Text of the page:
Mike Diamond suggested that I reach out to you on an item that I came across a while ago. It looks like a splasher of an Adm. George Dewey medal of some sort, and up to now I have had it in my error collection. In general it is just a really neat item, but if a cool story were behind it, well — it would make it that much more cool!
I determined the composition as follows: Pb, 92.01; Fe, 3.47; Cu, 2.63; Pt, 1.82.
Paul Heinent, via email
The design on the reader’s splasher (a uniface trial strike) was used for small medals commemorating both the USS Maine and George Dewey.
The Maine was an American battleship destroyed by an explosion while at anchor in Havana Harbor in Spanish-occupied Cuba in 1898. The Spanish-American War was declared following the Maine’s sinking (though popularly blamed on Spain in 1898, the explosion’s cause remains unidentified). Dewey commanded the American squadron that defeated an outgunned Spanish naval force in the war’s Battle of Manila Bay.
Numerous numismatic souvenirs arose from the war, many of them featuring the Maine and many others depicting Dewey.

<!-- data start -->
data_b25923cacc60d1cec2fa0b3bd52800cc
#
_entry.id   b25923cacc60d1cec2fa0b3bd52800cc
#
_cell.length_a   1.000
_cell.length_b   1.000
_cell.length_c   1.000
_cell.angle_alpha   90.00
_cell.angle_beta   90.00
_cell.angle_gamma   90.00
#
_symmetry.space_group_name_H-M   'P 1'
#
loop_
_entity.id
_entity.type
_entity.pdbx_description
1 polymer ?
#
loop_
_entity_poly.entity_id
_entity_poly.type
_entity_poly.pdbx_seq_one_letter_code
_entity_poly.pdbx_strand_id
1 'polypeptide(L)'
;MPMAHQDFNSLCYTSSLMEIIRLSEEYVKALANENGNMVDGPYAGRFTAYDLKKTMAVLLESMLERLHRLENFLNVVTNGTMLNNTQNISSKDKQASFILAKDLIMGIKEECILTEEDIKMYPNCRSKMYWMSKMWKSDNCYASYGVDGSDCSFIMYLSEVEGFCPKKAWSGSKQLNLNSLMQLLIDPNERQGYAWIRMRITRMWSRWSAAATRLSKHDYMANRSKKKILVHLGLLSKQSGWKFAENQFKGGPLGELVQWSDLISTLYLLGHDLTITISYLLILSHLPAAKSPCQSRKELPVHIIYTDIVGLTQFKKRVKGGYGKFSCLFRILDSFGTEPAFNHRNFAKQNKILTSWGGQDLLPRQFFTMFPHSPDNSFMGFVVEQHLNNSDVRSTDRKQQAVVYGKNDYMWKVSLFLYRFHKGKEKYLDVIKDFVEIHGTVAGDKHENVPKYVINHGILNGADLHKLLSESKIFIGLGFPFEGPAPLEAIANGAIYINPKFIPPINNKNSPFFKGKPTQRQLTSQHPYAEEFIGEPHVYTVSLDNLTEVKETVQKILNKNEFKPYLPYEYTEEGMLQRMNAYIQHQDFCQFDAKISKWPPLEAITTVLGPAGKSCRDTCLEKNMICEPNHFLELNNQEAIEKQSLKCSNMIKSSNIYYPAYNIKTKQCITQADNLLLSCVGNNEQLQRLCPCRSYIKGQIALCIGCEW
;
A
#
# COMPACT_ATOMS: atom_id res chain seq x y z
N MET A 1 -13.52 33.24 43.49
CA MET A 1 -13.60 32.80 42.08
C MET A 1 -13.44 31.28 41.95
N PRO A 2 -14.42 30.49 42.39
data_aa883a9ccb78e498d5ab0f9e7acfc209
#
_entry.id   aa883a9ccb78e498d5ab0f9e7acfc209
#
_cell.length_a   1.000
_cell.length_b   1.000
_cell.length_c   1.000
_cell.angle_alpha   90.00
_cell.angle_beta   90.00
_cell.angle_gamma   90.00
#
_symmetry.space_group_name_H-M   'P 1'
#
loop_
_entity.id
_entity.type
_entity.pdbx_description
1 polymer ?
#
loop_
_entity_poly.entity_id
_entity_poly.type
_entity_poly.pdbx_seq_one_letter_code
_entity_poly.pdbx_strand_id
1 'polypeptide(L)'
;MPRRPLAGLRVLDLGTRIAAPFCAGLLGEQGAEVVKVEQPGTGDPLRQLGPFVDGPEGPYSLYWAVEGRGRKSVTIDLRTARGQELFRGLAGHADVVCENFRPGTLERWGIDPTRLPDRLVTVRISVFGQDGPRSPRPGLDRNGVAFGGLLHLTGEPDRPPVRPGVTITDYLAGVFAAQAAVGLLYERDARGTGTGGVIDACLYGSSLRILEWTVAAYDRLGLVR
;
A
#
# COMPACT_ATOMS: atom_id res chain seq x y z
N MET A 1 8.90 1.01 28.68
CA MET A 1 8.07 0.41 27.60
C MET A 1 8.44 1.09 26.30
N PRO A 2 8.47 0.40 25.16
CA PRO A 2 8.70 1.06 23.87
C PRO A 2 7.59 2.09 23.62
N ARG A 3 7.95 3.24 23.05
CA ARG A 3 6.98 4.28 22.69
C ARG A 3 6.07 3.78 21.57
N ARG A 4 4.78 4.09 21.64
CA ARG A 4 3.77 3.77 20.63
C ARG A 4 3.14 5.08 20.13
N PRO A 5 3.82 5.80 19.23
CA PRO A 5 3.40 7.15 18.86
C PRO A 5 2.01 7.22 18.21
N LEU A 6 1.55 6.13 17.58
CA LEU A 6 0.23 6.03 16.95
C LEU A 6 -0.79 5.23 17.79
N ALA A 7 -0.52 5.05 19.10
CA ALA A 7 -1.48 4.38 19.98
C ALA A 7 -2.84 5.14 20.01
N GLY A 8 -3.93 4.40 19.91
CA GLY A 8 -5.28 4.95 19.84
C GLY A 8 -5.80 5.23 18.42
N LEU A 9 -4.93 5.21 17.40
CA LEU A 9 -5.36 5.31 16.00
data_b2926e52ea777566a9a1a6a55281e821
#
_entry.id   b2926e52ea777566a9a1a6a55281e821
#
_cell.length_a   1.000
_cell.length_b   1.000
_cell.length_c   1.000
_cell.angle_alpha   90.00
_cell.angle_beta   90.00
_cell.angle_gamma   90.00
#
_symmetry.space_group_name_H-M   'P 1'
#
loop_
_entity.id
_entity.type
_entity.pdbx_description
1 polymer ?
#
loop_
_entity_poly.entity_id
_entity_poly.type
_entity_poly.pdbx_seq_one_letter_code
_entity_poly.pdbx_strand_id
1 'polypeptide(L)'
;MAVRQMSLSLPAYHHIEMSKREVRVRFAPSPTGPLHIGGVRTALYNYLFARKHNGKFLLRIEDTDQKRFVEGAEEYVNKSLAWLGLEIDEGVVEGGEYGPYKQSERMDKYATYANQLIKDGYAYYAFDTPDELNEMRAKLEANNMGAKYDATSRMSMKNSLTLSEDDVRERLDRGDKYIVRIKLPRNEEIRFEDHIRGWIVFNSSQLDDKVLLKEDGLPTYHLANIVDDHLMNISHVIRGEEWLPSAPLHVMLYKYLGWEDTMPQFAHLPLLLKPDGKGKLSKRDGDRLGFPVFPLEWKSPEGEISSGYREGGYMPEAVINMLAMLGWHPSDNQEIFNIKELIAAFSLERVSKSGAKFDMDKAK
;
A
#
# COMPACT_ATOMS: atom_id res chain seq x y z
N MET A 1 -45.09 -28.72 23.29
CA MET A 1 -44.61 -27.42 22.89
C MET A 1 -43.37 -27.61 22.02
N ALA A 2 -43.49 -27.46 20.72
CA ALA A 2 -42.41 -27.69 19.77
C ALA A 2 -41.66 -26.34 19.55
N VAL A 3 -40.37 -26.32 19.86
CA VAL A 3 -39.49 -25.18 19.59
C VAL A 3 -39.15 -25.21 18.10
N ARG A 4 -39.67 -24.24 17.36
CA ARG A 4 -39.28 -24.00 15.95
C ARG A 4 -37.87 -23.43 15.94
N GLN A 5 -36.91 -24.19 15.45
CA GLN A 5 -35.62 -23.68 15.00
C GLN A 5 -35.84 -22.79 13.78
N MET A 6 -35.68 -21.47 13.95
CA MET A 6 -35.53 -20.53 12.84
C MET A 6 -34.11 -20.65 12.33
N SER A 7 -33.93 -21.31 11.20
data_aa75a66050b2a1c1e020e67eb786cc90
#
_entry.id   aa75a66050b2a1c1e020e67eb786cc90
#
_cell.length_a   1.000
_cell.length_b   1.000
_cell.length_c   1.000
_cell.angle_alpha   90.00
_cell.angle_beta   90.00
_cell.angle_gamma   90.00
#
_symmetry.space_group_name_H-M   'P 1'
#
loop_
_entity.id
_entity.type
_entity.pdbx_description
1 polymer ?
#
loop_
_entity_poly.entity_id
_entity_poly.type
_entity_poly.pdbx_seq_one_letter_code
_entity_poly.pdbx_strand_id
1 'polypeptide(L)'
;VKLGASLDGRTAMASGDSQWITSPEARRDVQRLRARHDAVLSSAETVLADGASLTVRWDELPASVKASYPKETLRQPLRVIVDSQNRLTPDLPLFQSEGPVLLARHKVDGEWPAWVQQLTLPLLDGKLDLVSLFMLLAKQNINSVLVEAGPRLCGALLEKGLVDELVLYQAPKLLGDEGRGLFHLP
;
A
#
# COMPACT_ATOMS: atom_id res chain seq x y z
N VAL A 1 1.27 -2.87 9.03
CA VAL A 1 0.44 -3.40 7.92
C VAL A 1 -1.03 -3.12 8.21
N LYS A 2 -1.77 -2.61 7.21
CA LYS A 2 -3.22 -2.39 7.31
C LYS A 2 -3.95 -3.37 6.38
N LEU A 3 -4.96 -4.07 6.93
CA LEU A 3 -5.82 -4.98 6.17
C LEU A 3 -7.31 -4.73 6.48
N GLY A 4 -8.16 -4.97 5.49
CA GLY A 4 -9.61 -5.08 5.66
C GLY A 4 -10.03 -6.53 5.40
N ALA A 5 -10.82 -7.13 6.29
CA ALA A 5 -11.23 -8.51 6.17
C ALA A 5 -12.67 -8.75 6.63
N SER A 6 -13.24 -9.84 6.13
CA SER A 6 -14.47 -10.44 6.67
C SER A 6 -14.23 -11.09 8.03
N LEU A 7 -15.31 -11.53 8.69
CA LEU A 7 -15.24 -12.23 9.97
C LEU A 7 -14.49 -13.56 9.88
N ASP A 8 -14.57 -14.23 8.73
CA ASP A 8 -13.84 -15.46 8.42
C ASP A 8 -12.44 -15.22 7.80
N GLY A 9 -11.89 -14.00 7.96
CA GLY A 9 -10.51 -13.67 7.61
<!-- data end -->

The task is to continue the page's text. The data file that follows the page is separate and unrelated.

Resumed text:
Medals bearing the same design as the reader’s splasher were composed of metal recovered from the Maine — making those pieces “relic” items.
The relic medals were introduced Feb. 15, 1899, a year to the day after the sinking of the Maine.
They were struck by W.F. Doll Manufacturing Co., New York City. The company obtained about 1,200 pounds of metal from the New York Navy Yard. The medals were accompanied by a handbill attesting to their authenticity as genuine USS Maine relic souvenirs. The medals were sold in several forms: attached to a straight pin, to an eagle-shaped hanger and to a butterfly-style U.S. flag ribbon. The firm also made watch cases, souvenir charms, pins, buttons and other souvenirs from metal recovered from the Maine.
These relic medals are simple disks of metal, into which the image of Dewey and sparse inscriptions were impressed. The obverse features the raised image, with the reverse being a rough, incused, mirror image of the obverse. However, many pieces have a backing plate to hide the incused image. The design was engraved by C. Kunze.
The composition of Heinent’s piece, more than 92 percent lead, suggests that it is not a “relic” piece, since the relic pieces are made of steel. Splashers are often struck on soft metallic compositions to test a hub’s or die’s appearance.
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